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Service Not Wanted: MAVNI Program Seems Headed for Oblivion

07/31/18
By:  James Pittman 

Military Accessions Vital to the National Interest (MAVNI) was a program that allowed certain foreign nationals who were in the US temporarily, such as through student visas or here as refugees, to join the US Armed Forces if they possessed critical language or medical skills. Most of its participants came from Africa, the Middle East, China, India, and Eastern Europe. Most applicants came from countries for which the U.S. had a need for service members with native-level fluency in certain strategically important foreign languages. The MAVNI program was begun by the Department of Defense in 2009. Over 10,000 military service personnel have come through the program.  In 2016, MAVNI recruits were ordered to undergo additional background screening, this decision by the government effectively froze the program. The last MAVNI recruits entered around October 2016, right after the additional background checks were required. Since then, no additional recruits have joined through MAVNI. The program ceased taking new applicants at the end of 2016. 

The roughly 1,000 applicants in the program before it was frozen have been left in no-man's land, unable to get cleared to move on to active duty. Some of those applicants are now being discharged from service and the remainder of them are also likely to be discharged if background checks are not completed within three years of the date they signed their military service contract. There is no set time period for completion of such background checks.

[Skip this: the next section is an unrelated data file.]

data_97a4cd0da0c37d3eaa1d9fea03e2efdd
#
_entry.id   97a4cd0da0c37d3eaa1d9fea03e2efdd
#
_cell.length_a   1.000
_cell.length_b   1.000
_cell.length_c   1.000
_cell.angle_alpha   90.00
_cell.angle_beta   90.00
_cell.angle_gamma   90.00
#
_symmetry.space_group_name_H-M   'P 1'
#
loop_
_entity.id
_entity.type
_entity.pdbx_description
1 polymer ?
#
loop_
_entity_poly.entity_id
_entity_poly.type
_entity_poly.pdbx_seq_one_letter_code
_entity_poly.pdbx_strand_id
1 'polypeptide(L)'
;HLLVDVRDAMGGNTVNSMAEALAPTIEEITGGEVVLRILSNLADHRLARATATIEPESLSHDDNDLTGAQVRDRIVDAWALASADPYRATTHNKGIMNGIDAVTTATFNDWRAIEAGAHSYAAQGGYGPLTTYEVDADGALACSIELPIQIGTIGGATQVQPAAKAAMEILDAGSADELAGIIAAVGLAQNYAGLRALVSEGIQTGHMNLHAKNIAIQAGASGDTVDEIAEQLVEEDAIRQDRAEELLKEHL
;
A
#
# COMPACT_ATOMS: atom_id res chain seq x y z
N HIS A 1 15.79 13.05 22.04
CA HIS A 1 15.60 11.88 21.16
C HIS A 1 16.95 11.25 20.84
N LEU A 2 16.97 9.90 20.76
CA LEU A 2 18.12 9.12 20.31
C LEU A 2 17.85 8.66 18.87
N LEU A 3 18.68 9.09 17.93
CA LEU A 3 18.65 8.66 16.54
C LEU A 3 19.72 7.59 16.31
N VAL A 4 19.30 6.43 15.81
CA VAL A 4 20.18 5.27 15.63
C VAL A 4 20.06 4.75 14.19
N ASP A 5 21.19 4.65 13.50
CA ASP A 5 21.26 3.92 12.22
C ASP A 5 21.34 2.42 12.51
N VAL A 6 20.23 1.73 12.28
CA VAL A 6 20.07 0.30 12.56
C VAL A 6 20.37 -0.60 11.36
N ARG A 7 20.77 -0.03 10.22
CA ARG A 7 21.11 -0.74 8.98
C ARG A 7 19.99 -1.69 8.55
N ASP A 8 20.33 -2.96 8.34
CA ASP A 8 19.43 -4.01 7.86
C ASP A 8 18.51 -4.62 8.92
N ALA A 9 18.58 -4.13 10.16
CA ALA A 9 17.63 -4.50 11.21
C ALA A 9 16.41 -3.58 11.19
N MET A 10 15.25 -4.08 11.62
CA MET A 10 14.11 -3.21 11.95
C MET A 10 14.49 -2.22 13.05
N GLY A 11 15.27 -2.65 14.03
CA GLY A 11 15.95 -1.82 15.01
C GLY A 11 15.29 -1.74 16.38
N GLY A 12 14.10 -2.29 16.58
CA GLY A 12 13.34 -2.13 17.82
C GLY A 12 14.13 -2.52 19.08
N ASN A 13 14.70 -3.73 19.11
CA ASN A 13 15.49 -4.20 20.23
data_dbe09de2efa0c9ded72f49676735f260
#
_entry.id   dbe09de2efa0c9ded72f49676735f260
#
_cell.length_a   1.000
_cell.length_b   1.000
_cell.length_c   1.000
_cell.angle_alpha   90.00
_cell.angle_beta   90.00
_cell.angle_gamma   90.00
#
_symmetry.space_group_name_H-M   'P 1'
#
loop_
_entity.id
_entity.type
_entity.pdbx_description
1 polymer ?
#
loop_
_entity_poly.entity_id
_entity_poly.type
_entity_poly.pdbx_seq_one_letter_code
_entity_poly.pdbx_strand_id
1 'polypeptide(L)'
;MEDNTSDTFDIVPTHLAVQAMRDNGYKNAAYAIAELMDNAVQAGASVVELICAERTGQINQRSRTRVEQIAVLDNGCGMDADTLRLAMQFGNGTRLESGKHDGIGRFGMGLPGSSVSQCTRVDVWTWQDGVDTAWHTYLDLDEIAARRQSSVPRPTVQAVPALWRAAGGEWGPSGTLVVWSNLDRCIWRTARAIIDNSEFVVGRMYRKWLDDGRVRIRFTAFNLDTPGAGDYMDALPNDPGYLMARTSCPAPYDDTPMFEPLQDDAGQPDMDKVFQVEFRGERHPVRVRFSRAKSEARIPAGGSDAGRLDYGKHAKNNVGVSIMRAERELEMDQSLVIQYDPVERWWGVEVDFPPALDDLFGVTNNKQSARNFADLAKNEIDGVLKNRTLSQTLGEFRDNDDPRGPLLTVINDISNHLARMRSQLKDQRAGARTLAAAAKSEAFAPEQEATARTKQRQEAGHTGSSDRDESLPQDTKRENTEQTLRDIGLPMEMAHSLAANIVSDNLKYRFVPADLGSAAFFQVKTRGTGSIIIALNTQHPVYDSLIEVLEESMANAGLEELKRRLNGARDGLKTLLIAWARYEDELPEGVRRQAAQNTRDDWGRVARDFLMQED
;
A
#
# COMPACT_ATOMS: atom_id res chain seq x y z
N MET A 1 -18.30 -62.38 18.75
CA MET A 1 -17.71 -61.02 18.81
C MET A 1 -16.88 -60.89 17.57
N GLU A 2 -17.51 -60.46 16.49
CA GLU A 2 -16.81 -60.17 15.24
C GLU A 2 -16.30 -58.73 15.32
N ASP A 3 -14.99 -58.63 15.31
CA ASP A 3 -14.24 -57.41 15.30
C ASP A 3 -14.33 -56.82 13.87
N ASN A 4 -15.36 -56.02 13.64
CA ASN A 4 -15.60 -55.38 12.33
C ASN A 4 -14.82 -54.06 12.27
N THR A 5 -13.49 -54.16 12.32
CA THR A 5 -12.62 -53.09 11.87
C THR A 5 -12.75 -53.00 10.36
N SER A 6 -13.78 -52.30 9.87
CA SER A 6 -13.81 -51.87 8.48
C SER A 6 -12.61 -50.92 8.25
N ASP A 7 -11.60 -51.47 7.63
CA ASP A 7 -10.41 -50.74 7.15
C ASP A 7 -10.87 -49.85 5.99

Moreover, as enrollment in MAVNI by itself does not provide a legal immigration status, some MAVNI recruits who are awaiting the completion of their background investigations may go out of status.  In that case, besides being unable to begin military service as planned, they could be subject to immigration enforcement action against them, up to and including deportation, as their presence in the USA would no longer be considered legal.

It is most unfortunate that the difficulties the government is having with adequately vetting these applicants is leading to the demise of a promising program for attracting talent to the nation's armed forces.

James Pittman is co-founder of Docketwise and was previously engaged in the private practice of US Immigration Law. He also regularly teaches Continuing Legal Education (CLE) classes on immigration law topics and legal ethics. He is admitted to practice in New York and New Jersey and is a graduate of Northeastern University School of Law.